Two Accounts of the Battle fought on April 16, 1746, by contemporary observers, David, Lord Elcho and General Robert Wightman
Read by DOUGLAS ALLEN and WILLIAM CRICHTON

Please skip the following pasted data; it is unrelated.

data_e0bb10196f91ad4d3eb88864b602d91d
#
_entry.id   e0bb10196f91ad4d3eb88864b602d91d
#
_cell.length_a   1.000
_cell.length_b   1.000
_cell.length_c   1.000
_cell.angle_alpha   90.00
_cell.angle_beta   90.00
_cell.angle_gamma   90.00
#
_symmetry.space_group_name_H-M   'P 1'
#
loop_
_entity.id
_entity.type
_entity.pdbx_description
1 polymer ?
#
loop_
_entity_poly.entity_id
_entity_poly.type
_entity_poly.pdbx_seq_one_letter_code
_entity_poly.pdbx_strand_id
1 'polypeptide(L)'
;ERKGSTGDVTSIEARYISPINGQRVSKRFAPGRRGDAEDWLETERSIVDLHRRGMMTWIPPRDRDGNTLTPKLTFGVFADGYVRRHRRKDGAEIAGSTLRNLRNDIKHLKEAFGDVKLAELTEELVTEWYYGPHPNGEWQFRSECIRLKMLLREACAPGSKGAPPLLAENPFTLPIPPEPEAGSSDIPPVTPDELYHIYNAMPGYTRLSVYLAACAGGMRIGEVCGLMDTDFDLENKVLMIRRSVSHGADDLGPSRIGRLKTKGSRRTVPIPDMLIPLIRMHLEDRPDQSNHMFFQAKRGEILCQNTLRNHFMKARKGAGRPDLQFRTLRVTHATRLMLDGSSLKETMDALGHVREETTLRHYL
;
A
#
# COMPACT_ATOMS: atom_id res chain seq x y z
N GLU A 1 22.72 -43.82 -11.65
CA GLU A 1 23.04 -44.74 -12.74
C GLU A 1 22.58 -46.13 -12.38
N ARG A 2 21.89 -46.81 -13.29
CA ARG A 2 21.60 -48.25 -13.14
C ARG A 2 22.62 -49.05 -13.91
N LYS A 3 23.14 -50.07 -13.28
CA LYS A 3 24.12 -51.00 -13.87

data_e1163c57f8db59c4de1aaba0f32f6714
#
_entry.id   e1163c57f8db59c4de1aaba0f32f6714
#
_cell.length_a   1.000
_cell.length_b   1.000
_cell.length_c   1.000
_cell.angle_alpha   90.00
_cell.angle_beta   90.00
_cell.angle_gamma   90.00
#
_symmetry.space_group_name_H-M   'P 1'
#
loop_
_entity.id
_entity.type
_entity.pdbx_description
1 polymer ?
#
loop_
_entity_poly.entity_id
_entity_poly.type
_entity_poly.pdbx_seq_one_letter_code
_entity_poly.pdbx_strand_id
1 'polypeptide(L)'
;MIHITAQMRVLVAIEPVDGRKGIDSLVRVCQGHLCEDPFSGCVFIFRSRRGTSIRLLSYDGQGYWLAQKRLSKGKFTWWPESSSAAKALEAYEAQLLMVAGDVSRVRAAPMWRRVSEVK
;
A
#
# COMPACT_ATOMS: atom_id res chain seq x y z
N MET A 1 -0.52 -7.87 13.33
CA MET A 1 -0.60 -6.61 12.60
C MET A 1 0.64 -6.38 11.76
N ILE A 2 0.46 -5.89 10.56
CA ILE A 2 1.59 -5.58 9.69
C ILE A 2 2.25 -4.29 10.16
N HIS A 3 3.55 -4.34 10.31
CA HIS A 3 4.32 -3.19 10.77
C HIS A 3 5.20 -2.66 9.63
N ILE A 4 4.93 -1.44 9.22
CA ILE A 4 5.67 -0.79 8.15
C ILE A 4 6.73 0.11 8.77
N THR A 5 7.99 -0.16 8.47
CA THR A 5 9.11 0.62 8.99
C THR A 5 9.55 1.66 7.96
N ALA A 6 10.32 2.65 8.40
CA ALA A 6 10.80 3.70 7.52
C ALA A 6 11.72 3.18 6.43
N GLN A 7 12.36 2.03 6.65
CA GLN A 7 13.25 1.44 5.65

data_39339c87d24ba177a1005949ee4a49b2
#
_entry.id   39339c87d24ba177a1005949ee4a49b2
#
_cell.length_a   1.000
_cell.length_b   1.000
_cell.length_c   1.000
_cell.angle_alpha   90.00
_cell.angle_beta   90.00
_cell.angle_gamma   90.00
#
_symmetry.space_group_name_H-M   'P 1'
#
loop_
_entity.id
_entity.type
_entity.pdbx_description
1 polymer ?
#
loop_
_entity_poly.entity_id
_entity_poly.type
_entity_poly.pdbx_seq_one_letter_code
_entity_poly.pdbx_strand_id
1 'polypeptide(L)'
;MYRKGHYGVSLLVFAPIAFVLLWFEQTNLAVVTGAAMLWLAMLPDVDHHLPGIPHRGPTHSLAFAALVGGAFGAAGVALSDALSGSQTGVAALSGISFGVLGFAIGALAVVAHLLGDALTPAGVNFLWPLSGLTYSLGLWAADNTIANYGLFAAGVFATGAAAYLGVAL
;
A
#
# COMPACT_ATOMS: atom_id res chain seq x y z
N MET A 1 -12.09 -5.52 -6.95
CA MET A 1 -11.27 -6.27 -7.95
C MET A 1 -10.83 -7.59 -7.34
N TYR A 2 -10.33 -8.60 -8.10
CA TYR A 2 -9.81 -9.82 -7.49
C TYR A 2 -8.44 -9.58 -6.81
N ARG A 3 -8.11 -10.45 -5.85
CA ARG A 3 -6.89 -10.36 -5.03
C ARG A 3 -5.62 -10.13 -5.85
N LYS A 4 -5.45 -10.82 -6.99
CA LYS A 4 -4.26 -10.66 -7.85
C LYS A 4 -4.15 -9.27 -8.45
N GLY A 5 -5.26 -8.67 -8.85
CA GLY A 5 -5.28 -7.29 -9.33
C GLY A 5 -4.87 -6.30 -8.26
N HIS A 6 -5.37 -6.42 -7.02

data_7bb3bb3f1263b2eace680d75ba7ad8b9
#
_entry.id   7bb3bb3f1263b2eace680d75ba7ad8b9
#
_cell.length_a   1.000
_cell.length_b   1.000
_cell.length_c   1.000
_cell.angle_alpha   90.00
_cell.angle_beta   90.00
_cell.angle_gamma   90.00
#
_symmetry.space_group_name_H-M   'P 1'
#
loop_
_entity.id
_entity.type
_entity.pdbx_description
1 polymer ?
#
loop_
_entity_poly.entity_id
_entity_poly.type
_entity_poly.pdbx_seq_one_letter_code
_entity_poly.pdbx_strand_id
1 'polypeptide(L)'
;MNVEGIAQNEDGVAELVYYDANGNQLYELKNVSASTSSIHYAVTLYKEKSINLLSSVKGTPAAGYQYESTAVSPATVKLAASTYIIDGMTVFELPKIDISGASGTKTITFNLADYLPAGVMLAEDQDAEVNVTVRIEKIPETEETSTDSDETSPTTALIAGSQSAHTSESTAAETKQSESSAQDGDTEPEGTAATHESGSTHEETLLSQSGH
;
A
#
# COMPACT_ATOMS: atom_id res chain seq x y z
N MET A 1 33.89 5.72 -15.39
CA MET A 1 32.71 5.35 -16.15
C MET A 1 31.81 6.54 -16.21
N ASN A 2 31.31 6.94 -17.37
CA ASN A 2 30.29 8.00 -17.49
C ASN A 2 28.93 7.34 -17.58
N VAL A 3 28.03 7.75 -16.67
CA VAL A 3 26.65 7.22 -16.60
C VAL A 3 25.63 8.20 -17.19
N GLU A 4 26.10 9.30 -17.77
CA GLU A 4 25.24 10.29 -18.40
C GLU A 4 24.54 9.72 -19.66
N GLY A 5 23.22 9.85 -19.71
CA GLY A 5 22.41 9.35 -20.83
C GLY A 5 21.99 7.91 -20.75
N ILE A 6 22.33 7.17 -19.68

The first of these contemporary accounts of the battle of Culloden was written by Lord Elcho, who commanded a regiment of horse in Prince Charles Edward 's army. The account was preserved in MS. for many years at the Earl of Wemyss's house at Gosford, and was not printed until 1907. It is a curiously dispassionate account, businesslike, and fairly accurate in details. The second account, however, presents a great contrast to Lord Elcho's description of the battle. It is taken from an unpublished letter written by General Robert Wightman , an officer in the Hanoverian army. It is dated a week after the battle and is of particular interest because of the references it contains to the rumours then current in Edinburgh. Quite clearly General Wightman was not convinced that Culloden marked the end of the '45 rising: ' I am far from thinking our calamity at an end and your part of the country safe ', he wrote. ' I am not so sanguine as to think the rebellion terminated by the victory, as the honest people here flatter themselves..... It is said that the Pretender is taken, but I do not credit it absolutely..... He is certainly hotly pursued and runs no small risk '.
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